Because phenotypic differences are not only rooted in presence or absence of whole genes, but also nucleotide polymorphisms, we generated a set of SNPs among the shared sequences of the reference and newly sequenced genomes (Table 4 and Additional Files 6, 7, 8, 9, 10, 11, 12, and 13). By examining Sanger-derived sequences for a subset of SNPs, we determined that 98.4% of our reported SNPs are accurate. Of the 128 SNPs examined, only two in one gene of one strain were not confirmed by Sanger sequencing.

Although the sample size of newly sequenced strains was small and each strain is a single representative of a unique genotype/virulence phenotype combination, some interesting relationships in SNPs were observed. Most interesting, the rate of SNPs was significantly higher for genes encoded on chromosome 2 compared with chromosome 1. Given that chromosome 1 of Vibrio is believed to encode most of the essential genes and that chromosome 2 is believed to have been acquired exogenously [79], it is reasonable that the highest rate of polymorphisms would occur in the chromosome 2. The number of SNPs between M06-24/O and the reference genomes was much lower than those from the other three genomes (Table 4), even though there were slightly more genes identified in M06-24/O. Because M06-24/O is in the same clade as the reference genomes, this result would be expected. Significant differences were observed in the frequencies of SNPs among about every subset of genes examined, e.g., clade 2-specific, core genome, hypothetical proteins (Figure 2). However, it must be noted that the numbers of strains contributing to the SNP pool for these subsets of genes differ between the sets. For example, the core genome is shared among all six strains, so all four newly sequenced strains contributed SNPs and could have generated a higher frequency of SNPs. In contrast, for the clade 2-specific genes, the only newly sequenced strain contributing SNPs, by definition of the subset, was M06-24/O.

By comparing the sequences shared among all six genomes, we identified the core V. vulnificus genome consisting of 3,459 genes. Gu et al. [43] examined the genomic sequences of all Vibrio species as of 2008 and identified 1,882 genes common to the genus. We are presently examining the core V. vulnificus genome to deduce possible metabolic and virulence characteristics of the species. We identified 20 genes previously unreported in V. vulnificus by using MAQ to compare the unmapped reads to the V. cholerae N16961 genome. If the clade 1 or biotype 2 genomes possessed sequences with sufficient similarity to the V. cholerae genome, we should have been able to identify and assemble them exactly as we did for the V. vulnificus reference genomes.

Most recently, Chun et al. [80] examined the genomes of 23 V. cholerae strains collected over 98 years. Their newly sequences genomes were obtained using a combination of Sanger and 454 sequencing. Like us, they based their phylogenetic relationships primarily on presence or absence of ORFs. Their analysis enabled the division of that species into 12 lineages, with one comprising the O1 strains and the seventh pandemic comprising a nearly identical clade. They determined that horizontal gene transfer significantly contributed to the evolution of the species.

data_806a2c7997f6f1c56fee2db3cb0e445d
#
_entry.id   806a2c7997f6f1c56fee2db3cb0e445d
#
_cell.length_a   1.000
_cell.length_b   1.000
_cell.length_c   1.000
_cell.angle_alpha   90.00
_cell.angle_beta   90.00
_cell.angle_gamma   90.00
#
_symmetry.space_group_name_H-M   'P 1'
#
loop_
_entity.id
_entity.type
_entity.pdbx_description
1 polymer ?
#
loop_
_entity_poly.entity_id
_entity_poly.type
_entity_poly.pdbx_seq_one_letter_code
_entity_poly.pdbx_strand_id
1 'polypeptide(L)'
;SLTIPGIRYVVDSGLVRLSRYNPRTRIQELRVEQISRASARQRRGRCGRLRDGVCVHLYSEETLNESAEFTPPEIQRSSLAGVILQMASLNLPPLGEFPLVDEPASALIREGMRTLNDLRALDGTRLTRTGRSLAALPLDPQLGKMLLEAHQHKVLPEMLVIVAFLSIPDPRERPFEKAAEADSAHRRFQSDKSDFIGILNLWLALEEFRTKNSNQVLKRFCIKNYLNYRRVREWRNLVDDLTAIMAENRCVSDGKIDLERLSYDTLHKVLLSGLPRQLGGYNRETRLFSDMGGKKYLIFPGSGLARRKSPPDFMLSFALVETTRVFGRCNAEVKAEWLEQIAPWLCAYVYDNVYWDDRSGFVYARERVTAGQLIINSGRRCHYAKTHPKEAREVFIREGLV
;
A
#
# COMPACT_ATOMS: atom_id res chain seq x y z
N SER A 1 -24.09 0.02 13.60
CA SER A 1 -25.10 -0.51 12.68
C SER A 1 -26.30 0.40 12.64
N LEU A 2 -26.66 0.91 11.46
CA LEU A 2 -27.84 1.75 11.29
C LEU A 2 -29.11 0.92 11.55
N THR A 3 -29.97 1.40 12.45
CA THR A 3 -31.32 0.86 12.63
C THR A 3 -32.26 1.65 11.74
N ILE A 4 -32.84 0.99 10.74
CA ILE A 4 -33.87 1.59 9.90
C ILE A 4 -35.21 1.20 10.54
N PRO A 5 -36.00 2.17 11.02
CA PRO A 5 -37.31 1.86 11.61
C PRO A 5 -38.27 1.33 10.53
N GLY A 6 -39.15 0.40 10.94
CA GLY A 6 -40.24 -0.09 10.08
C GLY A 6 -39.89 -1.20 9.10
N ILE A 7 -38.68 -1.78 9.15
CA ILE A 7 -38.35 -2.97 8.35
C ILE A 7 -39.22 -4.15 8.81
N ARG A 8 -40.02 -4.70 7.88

Conclusions

SOLiD sequencing of multiple bacterial genomes of V. vulnificus and subsequent comparative genomic analysis identified numerous genes that are common to the most virulent strains yet lacking from attenuated strains for which genomic DNA sequence data are available. These candidate virulence genes encode Flp pili, GGDEF proteins, and genomic island XII. Sialic acid catabolism was similarly identified as a potential contributory factor in molecular pathogenesis. These intriguing results will likely lead to more thorough understanding of molecular pathogenesis of V. vulnificus.

Methods

V. vulnificus strains

Each of the four V. vulnificus strains used for genomic sequencing was chosen to represent a specific combination of genotype and virulence phenotype. M06-24/O is a typical biotype 1, clade 2 strain that is highly virulent in our subcutaneously inoculated, iron dextran-treated mouse model. 99-520 DP-B8 is a typical biotype 1, clade 1 strain that is attenuated in our mouse model in that it can cause skin infection, but not systemic infection or death. 99-738 DP-B5 is an unusual biotype 1, clade 1 strain in that it is fully virulent in our mouse model. ATCC 33149 is a biotype 2 strain that is highly attenuated for virulence in our mouse model. These data are summarized in Table 1.

SOLiD DNA sequencing

Sequencing runs were done using cycled ligation sequencing on a SOLiD™ Analyzer (Applied Biosystems, Beverly, MA) at the Interdisciplinary Center for Biotechnology Research at the University of Florida. Approximately 3 to 5 μg of purified bacterial genomic DNA was sheared into 80 to 100-bp short fragments with the Covaris™ S2 system according to the AB protocol. The sheared DNA was purified using a Qiagen MiniElute® reaction cleanup kit. The purified sheared fragments were made blunt-ended with the Epicenter® End-It™ DNA end-repair kit and subsequently ligated to short SOLiD P1 and P2 adapters (P1, 41-bp: 5'-CCACTACGCCTCCGCTTTCCTCTCTATGGGCAGTCGGTGAT-3'; P2, 23-bp: 5'-AGAGAATGAGGAACCCGGGGCAG-3'), which provide the primary sequences for both amplification and sequencing of the sample library fragments. Adapter-ligated DNA was then purified using the Agencourt kit. The reaction conditions were optimized to selectively bind DNA 100-bp and larger. At this point, DNA was nick-translated and resolved on 4% agarose gel, from which the 120 to 180-bp fragments were excised. The fractionated DNA was subjected to 8 to 10 cycles of PCR amplification. The number of PCR cycles needed for amplification was determined by the ability to visualize the amplified product on a 2.2% Lonza flash gel. The amplified PCR products were purified and then quantified using an Agilent 2100 bioanalyzer.